For starters, put him on a 20m circle in a good working trot, ask his jaw to come a little to the inside with your inside rein. When the jaw will give, put your inside leg on, take your inside rein a little more, and ask the inside hind to step slightly across to the outside of the circle, so that you are moving the quarters slightly out while asking for more bend in the poll/neck. Ask the jaw to move to the inside again, then let him straighten. Then ask again, this time asking for more bend to the inside. Then straighten. Continue this sort of work, letting him straighten when he gives to the bend, while also going forward off your leg. Increasing the degree of bend each time you ask. This will start to unlock his neck for you.
Think of the horse's shoulders as a lock, and the neck is the key. The lock is a bit stiff, so you have to wiggle the key a bit to unlock the lock/shoulders. Basically, you should be able to move the horse's head and neck anywhere that you like without the horse bracing against the hand. If you're travelling on a 20m circle to the left, try asking his jaw to come a little to the right and vice versa.
I warm my horse up by trying to move him every which way. We go shoulder in, travers, renvers, shoulder in, leg yield, shoulder in, travers etc. etc. I think ask him deep for half a circle, then bring him up, then deep again with significant flexion to the inside, then deep with significant flexion to the outside and so on.
Always moving the horse around, testing your contact, testing your submission all the while keeping the horse forward and up to the bridle. If you lose impulsion, don't release the bend and push the horse through until he gives. He must not learn to brace when he goes forward. A horse that is doing extended trot for example, should not be against the bridle, you should still be able to move the jaw, poll and neck without the horse leaning and bracing. So your horse can certainly travel forward and soft at the same time :)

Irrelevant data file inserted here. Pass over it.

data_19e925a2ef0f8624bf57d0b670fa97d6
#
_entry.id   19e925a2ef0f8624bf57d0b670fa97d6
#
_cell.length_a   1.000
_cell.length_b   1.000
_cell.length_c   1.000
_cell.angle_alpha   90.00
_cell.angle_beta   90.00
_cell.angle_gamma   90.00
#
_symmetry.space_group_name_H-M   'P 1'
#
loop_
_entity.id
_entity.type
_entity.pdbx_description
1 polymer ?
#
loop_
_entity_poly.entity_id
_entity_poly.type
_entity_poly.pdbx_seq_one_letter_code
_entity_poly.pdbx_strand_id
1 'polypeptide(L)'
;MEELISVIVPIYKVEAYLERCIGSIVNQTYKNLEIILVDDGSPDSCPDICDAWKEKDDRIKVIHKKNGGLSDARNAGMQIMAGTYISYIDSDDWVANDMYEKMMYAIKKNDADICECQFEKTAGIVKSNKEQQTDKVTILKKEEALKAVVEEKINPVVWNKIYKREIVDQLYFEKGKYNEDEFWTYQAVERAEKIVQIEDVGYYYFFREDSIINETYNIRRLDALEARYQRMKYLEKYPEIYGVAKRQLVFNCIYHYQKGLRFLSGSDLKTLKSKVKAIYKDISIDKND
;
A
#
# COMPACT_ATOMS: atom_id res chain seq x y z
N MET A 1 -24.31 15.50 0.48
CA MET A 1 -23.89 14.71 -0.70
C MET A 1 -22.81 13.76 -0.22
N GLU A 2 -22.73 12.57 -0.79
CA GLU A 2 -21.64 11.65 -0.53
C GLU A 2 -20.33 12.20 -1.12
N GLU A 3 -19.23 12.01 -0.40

Once he is forward and soft in the bridle, the muscle will start to come. But you'll never build topline if you horse has a block in the base of the neck
The above advice is really good. You may not be pulling on him. You may have not enough meaningful contact on him, as your instructor is nagging you about. In order to achieve what Kayty is talking about you woud need to have enough contact to create a change in him. Meaning, to get him to give his jaw, you may actually need to take up more contact than you are used to, but it will be on one rein more than the other, the inside asking for the give of the jaw. And you'll be really ready to release and reward when you get that jaw bend in the very beginning.
From your photos your horse's neck isn't that bad and it woulldn't take much to really make him shine. He has the most elegant head!
Thank you everyone for your advice. I'll definitely try the 20m circle exercise.
Tinyliny: Thank you for the compliment of his head. It's kind of funny that you say that because he has a really refined head from that angle but he also has a roman nose. I personally don't care for roman noses but his has grown on me. :)
When I first got my 8 year old QH mare she had an extreme upside-down neck. She had been, I'm certain ridden all her life in a western tie-down. Here is a picture of her shortly after she came home with me:
It can't be seen very well in that picture, but I have another I'm going to put on here in a moment:
The bottom picture is my Candy after I had her about 5 years. She and I did a lot of condtioning and I retrained her off/out of a tie down/standing martingale.